Currently browsing the "Philip Seymour Hoffman" tag.

The Hunger Games: Mockingjay – Part 1

Hollywood can be so cruel. Splitting the third and final book of The Hunger Games trilogy into two movies feels so… unnecessary. Lucrative, in a “hey, Harry Potter and Twilight got away with it” kind of way. But still, totally unnecessary. Thus Mockingjay – Part 1 is a good movie that could have been great. It’s a means to an end – and that means fans of the franchise will (and should) see it despite my frustrations with a narrative cut short. Then – come next year – we will all surely see it again, as part of a movie marathon, when Mockingjay – Part 2 bows in theaters. Just in time for Thanksgiving 2015! May the odds of remembering what happened in the books – and the first three movies – be ever in our favor.

Mockingjay – Part 1 finds our reluctant heroine Katniss Everdeen (still played brilliantly by Jennifer Lawrence) waking up in the rebel safe haven of District 13 after having put a fork (okay, an arrow) into the craziness that was the Hunger Games – where kid ‘tributes’ from the districts of Panem had been forced to fight to the death as part of some annual penance devised by the autocratic Capitol. Why? It’s complicated. If you really care to know, read the books. See the movies.

A Most Wanted Man

There is really just one reason to go see A Most Wanted Man — Philip Seymour Hoffman. The film, while good on its own terms, mainly serves as a reminder of what an immense talent we lost. Hoffman plays a German spy in this John le Carré adaptation from director Anton Corbijn who brought us the equally thoughtful The American. And like his previous film, this one depends on the audience getting inside the protagonist’s skin. I’m not sure it would have worked without Hoffman.

The Master

You can tell from the opening frames of The Master that it takes itself very seriously and expects the same of you. Its world is very heavy. And I think that is a conscious stylistic choice, not a directorial ego trip by Paul Thomas Anderson who tends to make big movies with big themes, most of which I have liked a lot (There Will Be Blood, Magnolia). This is Cinema with a capital C. It pulls you in and makes it impossible to look away. And that is aided by having two really amazing actors at the center capable of carrying it. Philip Seymour Hoffman is the weightier character, a cult guru called The Master, but Joaquin Phoenix is the more interesting Freddie, an unmoored alcoholic searching for purpose, and his full-body immersion performance will most likely earn him another Oscar nomination.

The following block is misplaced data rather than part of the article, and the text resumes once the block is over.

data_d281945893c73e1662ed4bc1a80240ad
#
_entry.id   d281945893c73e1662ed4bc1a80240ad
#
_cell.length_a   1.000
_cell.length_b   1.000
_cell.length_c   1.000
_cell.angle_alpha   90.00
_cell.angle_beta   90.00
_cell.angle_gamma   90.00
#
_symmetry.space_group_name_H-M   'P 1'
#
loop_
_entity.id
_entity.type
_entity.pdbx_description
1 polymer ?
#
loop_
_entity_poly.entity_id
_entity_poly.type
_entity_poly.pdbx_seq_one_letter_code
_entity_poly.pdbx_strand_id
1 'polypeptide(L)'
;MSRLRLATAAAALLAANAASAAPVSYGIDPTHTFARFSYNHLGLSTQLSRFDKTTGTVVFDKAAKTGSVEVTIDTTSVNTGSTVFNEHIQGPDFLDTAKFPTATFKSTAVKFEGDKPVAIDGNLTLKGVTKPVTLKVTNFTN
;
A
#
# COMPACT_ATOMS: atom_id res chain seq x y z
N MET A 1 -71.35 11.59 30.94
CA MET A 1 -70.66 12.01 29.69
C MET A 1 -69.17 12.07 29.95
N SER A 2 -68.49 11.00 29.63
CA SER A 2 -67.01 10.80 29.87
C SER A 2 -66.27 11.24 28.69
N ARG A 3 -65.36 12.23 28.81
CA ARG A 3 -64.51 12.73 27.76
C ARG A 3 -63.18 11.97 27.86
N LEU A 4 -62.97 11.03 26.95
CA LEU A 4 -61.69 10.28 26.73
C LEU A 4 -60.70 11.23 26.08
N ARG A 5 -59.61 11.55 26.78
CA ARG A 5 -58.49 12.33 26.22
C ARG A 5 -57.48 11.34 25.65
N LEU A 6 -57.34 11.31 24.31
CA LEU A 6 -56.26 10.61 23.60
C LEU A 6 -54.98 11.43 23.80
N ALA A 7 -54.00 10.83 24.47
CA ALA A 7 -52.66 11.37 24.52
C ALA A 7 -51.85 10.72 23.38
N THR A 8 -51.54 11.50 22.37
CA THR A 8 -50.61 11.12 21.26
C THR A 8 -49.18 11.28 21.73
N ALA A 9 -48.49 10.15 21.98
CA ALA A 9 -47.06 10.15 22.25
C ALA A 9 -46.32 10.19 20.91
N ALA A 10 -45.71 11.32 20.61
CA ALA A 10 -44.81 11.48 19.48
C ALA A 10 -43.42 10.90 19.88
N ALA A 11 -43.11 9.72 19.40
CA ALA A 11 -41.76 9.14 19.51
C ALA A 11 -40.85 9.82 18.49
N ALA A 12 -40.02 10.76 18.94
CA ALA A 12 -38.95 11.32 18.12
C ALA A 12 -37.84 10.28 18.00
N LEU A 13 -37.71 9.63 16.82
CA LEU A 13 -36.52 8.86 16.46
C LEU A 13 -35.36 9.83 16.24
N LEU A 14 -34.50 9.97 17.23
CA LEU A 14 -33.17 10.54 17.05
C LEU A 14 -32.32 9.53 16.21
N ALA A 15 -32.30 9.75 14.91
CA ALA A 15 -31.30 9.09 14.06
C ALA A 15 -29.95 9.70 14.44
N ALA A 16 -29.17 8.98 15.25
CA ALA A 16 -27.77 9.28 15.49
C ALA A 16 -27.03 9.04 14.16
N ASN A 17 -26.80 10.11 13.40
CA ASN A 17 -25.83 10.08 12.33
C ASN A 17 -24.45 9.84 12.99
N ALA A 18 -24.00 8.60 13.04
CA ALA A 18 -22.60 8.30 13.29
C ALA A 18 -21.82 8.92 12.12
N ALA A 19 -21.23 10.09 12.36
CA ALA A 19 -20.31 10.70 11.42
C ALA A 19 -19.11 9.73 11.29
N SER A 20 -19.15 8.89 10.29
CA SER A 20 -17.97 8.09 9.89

The Ides of March

The Ides of March is a decent adult drama, but it’s also a depressing commentary on the state of our political system. It doesn’t really matter if you’re a republican, democrat, independent or ‘other’ – the movie is likely to leave you with the impression that we’re all pawns in a political game that’s essentially run by a select group of strategists who will do whatever is necessary to achieve victory for their candidate du jour.

Pirate Radio aka The Boat that Rocked

Pirate Radio aka The Boat that Rocked is a very, very funny movie with a kick ass soundtrack. I don’t think I have ever enjoyed the music in a film as much. And the cast — this is ensemble acting at its best, including Philip Seymour Hoffman, Bill Nighy, Kenneth Branagh, (Emma Thompson and January Jones in cameos) and lots of other people who should be a lot better known than they are.